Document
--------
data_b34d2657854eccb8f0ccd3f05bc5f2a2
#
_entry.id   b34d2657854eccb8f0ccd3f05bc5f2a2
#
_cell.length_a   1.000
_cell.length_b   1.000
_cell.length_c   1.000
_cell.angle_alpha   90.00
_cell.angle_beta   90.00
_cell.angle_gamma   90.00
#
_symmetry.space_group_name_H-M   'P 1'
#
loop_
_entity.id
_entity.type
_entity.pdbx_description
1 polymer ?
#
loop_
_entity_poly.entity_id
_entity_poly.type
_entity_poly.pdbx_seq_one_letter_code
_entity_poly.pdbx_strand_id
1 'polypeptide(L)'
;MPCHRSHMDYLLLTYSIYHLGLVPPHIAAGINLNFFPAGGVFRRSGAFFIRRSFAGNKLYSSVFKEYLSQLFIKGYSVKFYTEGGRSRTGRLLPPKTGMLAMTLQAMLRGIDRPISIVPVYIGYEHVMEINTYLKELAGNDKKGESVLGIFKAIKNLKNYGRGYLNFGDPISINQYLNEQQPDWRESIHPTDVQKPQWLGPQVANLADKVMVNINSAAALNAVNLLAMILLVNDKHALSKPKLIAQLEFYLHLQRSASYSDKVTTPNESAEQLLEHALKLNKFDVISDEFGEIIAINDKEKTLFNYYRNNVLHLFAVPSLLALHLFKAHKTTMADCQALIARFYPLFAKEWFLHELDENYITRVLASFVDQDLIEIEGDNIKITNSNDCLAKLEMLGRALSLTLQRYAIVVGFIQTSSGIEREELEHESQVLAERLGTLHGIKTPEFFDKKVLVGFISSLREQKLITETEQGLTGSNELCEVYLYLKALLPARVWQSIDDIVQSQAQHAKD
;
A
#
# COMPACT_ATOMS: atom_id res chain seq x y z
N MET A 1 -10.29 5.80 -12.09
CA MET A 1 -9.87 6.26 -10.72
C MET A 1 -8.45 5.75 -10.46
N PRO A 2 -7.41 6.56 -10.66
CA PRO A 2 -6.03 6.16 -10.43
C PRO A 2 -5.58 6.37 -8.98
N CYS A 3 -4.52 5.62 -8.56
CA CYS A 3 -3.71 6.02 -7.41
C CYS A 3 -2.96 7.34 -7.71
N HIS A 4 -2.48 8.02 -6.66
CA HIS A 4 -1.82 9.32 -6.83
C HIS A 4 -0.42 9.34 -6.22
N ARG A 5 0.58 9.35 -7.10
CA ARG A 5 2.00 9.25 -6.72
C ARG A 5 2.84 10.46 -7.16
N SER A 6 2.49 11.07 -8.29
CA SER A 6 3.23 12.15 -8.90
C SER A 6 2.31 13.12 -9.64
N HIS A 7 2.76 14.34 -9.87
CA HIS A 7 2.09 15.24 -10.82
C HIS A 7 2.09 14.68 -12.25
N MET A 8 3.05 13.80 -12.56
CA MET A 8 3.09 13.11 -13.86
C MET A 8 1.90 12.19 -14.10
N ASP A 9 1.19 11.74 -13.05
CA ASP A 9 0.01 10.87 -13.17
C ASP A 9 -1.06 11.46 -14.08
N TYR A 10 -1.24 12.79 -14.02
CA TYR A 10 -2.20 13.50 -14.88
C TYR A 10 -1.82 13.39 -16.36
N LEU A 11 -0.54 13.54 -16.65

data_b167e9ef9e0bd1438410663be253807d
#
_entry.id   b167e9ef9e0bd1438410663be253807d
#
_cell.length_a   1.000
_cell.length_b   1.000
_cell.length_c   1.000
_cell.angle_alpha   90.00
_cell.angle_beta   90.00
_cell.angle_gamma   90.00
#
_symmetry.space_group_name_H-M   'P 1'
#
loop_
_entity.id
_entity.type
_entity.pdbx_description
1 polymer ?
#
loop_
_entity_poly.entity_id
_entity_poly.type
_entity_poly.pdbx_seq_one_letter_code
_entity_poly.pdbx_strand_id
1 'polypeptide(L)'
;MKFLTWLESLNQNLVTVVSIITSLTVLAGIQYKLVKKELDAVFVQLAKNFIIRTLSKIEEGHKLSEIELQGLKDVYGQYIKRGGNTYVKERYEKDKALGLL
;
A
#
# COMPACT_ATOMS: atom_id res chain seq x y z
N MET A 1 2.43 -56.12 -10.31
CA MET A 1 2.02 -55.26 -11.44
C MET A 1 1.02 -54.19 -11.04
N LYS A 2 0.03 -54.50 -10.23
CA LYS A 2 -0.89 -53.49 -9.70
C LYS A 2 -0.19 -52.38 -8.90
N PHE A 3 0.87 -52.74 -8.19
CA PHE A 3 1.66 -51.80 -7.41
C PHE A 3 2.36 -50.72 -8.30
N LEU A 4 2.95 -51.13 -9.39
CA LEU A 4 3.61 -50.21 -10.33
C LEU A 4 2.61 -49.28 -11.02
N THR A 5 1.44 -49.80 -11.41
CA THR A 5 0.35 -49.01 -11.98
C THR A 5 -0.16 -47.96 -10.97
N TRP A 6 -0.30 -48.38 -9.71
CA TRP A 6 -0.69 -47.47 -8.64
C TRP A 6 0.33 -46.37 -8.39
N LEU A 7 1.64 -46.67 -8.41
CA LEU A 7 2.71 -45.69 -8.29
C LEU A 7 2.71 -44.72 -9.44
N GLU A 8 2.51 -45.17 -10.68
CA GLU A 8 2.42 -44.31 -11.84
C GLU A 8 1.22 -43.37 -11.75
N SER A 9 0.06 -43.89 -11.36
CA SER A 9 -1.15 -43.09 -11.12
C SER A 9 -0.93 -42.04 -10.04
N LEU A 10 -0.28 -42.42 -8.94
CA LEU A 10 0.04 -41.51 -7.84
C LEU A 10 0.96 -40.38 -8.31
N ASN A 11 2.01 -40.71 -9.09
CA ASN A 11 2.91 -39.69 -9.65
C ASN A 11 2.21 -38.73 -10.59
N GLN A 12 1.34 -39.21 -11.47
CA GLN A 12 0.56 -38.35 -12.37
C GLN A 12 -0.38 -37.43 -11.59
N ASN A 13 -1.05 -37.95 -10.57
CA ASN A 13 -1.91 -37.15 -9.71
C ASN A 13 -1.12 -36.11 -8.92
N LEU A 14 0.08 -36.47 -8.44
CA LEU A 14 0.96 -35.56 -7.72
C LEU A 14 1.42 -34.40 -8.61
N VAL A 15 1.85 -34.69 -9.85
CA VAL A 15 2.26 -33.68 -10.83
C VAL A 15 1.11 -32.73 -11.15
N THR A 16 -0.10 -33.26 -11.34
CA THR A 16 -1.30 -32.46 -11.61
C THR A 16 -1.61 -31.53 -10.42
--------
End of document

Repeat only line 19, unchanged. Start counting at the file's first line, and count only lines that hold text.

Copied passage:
#